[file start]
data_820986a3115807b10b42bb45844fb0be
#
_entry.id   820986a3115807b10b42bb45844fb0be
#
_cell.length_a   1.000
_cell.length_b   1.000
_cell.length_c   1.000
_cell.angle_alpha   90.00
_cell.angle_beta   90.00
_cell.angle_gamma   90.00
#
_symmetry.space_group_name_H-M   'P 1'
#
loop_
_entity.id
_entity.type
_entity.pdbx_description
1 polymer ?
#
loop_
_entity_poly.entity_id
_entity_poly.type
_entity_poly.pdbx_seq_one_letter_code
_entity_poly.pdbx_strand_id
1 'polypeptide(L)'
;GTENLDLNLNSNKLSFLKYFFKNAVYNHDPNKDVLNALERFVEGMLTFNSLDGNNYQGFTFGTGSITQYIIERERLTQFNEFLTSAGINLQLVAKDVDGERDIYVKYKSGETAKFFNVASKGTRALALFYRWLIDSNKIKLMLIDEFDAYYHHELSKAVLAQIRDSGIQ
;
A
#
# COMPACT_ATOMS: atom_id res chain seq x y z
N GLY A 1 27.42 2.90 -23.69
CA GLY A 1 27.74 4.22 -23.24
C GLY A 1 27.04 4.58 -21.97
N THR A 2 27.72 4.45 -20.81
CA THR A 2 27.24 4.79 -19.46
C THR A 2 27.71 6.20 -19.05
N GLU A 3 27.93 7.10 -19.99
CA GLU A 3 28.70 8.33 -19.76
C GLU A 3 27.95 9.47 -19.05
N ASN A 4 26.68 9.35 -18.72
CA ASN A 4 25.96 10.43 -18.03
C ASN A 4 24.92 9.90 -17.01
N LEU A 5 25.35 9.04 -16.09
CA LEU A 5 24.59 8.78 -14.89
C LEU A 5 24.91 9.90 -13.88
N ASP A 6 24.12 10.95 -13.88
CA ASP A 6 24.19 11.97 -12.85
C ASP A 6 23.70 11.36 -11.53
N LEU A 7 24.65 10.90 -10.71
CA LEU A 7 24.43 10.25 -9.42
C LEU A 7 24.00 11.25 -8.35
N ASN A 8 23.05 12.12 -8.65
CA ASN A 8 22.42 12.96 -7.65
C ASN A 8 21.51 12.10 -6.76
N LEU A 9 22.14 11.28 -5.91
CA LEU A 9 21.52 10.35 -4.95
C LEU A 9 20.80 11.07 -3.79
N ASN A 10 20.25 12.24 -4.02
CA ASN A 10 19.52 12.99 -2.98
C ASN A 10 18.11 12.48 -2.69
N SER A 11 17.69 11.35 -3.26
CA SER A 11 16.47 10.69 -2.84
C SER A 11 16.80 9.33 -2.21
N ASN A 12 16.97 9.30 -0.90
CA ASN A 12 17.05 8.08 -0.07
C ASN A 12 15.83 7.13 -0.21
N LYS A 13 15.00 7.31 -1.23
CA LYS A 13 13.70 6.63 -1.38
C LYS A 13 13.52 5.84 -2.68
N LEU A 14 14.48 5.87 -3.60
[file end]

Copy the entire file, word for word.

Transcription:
data_820986a3115807b10b42bb45844fb0be
#
_entry.id   820986a3115807b10b42bb45844fb0be
#
_cell.length_a   1.000
_cell.length_b   1.000
_cell.length_c   1.000
_cell.angle_alpha   90.00
_cell.angle_beta   90.00
_cell.angle_gamma   90.00
#
_symmetry.space_group_name_H-M   'P 1'
#
loop_
_entity.id
_entity.type
_entity.pdbx_description
1 polymer ?
#
loop_
_entity_poly.entity_id
_entity_poly.type
_entity_poly.pdbx_seq_one_letter_code
_entity_poly.pdbx_strand_id
1 'polypeptide(L)'
;GTENLDLNLNSNKLSFLKYFFKNAVYNHDPNKDVLNALERFVEGMLTFNSLDGNNYQGFTFGTGSITQYIIERERLTQFNEFLTSAGINLQLVAKDVDGERDIYVKYKSGETAKFFNVASKGTRALALFYRWLIDSNKIKLMLIDEFDAYYHHELSKAVLAQIRDSGIQ
;
A
#
# COMPACT_ATOMS: atom_id res chain seq x y z
N GLY A 1 27.42 2.90 -23.69
CA GLY A 1 27.74 4.22 -23.24
C GLY A 1 27.04 4.58 -21.97
N THR A 2 27.72 4.45 -20.81
CA THR A 2 27.24 4.79 -19.46
C THR A 2 27.71 6.20 -19.05
N GLU A 3 27.93 7.10 -19.99
CA GLU A 3 28.70 8.33 -19.76
C GLU A 3 27.95 9.47 -19.05
N ASN A 4 26.68 9.35 -18.72
CA ASN A 4 25.96 10.43 -18.03
C ASN A 4 24.92 9.90 -17.01
N LEU A 5 25.35 9.04 -16.09
CA LEU A 5 24.59 8.78 -14.89
C LEU A 5 24.91 9.90 -13.88
N ASP A 6 24.12 10.95 -13.88
CA ASP A 6 24.19 11.97 -12.85
C ASP A 6 23.70 11.36 -11.53
N LEU A 7 24.65 10.90 -10.71
CA LEU A 7 24.43 10.25 -9.42
C LEU A 7 24.00 11.25 -8.35
N ASN A 8 23.05 12.12 -8.65
CA ASN A 8 22.42 12.96 -7.65
C ASN A 8 21.51 12.10 -6.76
N LEU A 9 22.14 11.28 -5.91
CA LEU A 9 21.52 10.35 -4.95
C LEU A 9 20.80 11.07 -3.79
N ASN A 10 20.25 12.24 -4.02
CA ASN A 10 19.52 12.99 -2.98
C ASN A 10 18.11 12.48 -2.69
N SER A 11 17.69 11.35 -3.26
CA SER A 11 16.47 10.69 -2.84
C SER A 11 16.80 9.33 -2.21
N ASN A 12 16.97 9.30 -0.90
CA ASN A 12 17.05 8.08 -0.07
C ASN A 12 15.83 7.13 -0.21
N LYS A 13 15.00 7.31 -1.23
CA LYS A 13 13.70 6.63 -1.38
C LYS A 13 13.52 5.84 -2.68
N LEU A 14 14.48 5.87 -3.60